Sansana, South Hebron Hills, Wed 6.2.08, Afternoon

Facebook Twitter Whatsapp Email
Tzipi Z, Michal S (reporting)

Sansana - Meitar Checkpoint 
empty (12:40pm)
15:15 – workers begin to return and pass quickly.
We met a businessman returning from a visit to Soroka (Hospital) and he said that occasionally the checkpoint closes at 07:30 - 08:00 in the morning, after the workers have crossed into Israel.

South Hebron hills
Access to Route 317
from the area of Susiya is blocked.
At Zif Junction we met Nasser, activist in Taayush and Btselem who makes a living taking children to school, and he shared with us some of the troubles of area residents. Yesterday his house was burnt. He has an engineer’s confirmation that the fire was caused by excessive voltage, the fault of the electric company. Nevertheless, the company claims that it is not their fault.
There are 23 villages in the area, all suffering to one degree or another from the soldiers and settlers. In the upper area, the civilian manager does recognise the Palestinian ownership of the land but will not allow building or the digging of water wells. There is no building whatsoever in Susiya, so residents are forced to live in tents, even though that is also forbidden. Nasser says that this is how the manager (who suggests that they move to Yatta) is preventing the Palestinians from living on their land.
In the lower area the problem is different. The army contends that it is a "firing zone," which makes the army owner of the land. A military order confirming the fact has not been seen, and Nasser says that the State Prosecutor has declared uncertainty over the legal validity.
In Susiya there is no electricity. In summer the residents make do with solar energy, and in winter they are planning to build turbines, together with members of Taayush from Beersheba, who come to help.
The road from Susiya to Yatta has been blocked since 2000.
They own 5000 sheep, while the settlers only have 150. The Palestinians have no area on which to pasture their animals, while the settlers have a huge expanse.
The settlers took fore the use of their sheep thirteen wells in the area. When the Palestinians want water, they must first coordinate with the army. Even after the coordination the settlers come. Therefore they are compelled to buy water in Yatta and Kiriat Arba (!) A metric cube of water plus travel expense costs roughly 150 shekels.
In Carmel settlement the building is illegal, but it and Susiya have grown and erected a "Flag Vantage Post" – an extension which in a few years will become another settlement. Nasser says that at Annapolis Conference they said that by 2010 there will be no more settlements, but he thinks there will be.
He continues to tell sad stories: about a bright boy shot by the army (in the presence of settlers from Carmel) seven years ago (age 17) and suffered brain damage; about families whose homes were destroyed and flocks taken by the army; about two men attacked at one am by 15 masked settlers, one hit in the head with an axe, and the other cut in the hand by a knife – happened three years ago. A complaint was submitted to the police, and they still do not know what happened to the file.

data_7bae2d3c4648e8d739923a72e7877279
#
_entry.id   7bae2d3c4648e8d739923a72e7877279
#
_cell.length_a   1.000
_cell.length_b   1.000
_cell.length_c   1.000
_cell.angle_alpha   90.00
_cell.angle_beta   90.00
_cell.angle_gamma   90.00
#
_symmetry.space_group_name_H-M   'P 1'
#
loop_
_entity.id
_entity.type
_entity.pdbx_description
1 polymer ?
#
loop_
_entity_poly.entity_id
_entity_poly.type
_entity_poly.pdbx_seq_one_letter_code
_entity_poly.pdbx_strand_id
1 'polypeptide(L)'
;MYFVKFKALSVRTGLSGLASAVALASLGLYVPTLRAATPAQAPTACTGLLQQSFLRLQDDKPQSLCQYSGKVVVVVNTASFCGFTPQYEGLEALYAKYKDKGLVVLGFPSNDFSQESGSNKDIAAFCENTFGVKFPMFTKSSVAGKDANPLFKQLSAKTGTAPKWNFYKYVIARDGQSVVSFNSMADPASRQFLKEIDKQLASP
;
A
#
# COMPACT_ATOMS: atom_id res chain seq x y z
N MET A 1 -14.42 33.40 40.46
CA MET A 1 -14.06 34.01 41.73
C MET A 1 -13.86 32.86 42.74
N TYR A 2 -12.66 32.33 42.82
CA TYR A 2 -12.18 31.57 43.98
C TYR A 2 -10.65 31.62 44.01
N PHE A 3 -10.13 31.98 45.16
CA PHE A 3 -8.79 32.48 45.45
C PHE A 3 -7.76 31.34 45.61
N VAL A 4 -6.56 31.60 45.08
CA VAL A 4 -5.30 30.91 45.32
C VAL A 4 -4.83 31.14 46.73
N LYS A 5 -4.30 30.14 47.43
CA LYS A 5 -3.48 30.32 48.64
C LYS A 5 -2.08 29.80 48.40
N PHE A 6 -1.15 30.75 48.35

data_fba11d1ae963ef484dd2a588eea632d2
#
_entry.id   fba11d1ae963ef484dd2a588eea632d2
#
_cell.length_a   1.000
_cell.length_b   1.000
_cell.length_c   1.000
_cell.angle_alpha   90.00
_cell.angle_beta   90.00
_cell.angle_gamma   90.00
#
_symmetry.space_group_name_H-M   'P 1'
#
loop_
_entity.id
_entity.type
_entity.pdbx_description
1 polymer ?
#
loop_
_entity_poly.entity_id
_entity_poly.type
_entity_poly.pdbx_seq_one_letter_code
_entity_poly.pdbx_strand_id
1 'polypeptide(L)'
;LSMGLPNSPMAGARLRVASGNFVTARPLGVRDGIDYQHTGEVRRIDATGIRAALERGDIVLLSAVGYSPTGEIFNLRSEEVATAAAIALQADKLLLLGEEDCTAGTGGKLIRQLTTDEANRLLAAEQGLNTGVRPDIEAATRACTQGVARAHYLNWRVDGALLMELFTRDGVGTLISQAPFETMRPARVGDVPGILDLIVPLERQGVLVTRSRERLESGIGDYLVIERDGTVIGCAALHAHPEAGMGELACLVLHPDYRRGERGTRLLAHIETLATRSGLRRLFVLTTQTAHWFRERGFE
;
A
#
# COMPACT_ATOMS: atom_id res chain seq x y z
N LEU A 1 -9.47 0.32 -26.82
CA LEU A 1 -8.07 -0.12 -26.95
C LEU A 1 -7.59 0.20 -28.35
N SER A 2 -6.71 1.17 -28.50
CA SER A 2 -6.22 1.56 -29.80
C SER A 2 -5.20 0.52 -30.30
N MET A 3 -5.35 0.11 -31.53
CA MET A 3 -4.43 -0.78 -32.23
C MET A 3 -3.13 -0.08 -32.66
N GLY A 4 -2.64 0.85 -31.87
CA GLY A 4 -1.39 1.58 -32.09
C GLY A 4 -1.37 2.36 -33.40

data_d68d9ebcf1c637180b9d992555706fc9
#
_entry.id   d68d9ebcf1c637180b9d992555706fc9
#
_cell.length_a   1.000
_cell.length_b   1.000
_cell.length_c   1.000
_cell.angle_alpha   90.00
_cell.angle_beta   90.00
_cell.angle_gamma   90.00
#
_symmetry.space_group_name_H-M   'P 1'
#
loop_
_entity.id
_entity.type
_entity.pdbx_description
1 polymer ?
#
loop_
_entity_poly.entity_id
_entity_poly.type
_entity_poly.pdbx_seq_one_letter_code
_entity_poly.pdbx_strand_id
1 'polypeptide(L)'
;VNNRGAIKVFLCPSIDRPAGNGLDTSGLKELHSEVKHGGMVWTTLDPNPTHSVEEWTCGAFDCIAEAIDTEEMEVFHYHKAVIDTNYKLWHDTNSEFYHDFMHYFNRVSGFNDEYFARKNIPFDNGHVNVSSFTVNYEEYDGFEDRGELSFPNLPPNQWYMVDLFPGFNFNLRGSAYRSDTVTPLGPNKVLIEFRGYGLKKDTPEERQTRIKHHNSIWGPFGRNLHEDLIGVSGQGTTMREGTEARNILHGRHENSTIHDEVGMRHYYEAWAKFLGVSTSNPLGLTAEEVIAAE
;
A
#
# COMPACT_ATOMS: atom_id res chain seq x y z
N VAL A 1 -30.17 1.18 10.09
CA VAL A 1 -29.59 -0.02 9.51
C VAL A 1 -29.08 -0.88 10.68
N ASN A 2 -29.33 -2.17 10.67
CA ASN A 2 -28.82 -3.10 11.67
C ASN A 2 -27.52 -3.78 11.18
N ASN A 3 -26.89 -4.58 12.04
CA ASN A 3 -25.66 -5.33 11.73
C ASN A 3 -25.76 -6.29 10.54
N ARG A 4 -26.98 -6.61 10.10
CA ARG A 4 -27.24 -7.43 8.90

Nasser says that when the harm is done by the settlers, the army does not help. To submit a complaint, he has to travel to the police station in Kiriat Arba, but the files always remain open. One file did reach the court, after a settler from Susiya, named Haim Levanon, was photographed trying to run Nasser over. Of all the attacks, that was the only one to come to court.
There is a court decision that, in the area of Susiya the Palestinians are allowed to plough their land. Nasser went with then to film, but when the settlers arrived (backed by investigators Salmon and Amitai from Kiriat Arba), he was arrested for "not showing respect to the police."
Nasser photographed for Taayush and Btselem. Once the police arrived and threatened to arrest anyone who did not move away within five minutes. While starting to back off, after half a minute, the policemen grabbed him. He was taken for detention in Etzion. The policeman wrote nothing of his statement, and only asaid that he was "talking nonsense." After five days, he paid 1500 shekels bail, and was released. Now he is considered "police blacklisted" and "Shabak blacklisted."
Route 60
At Shayukh Junction a military jeep with two soldiers in it, and another two standing with weapons drawn on the road.
The soldiers are not checking, only "demonstrating presence". In order to leave Hebron and cross the road to Shayukh, women with small (and cute) children have to bypass the boulder block through a narrow passage.
Sheep crossing – no army.
Dura al-Fawar – open.[L]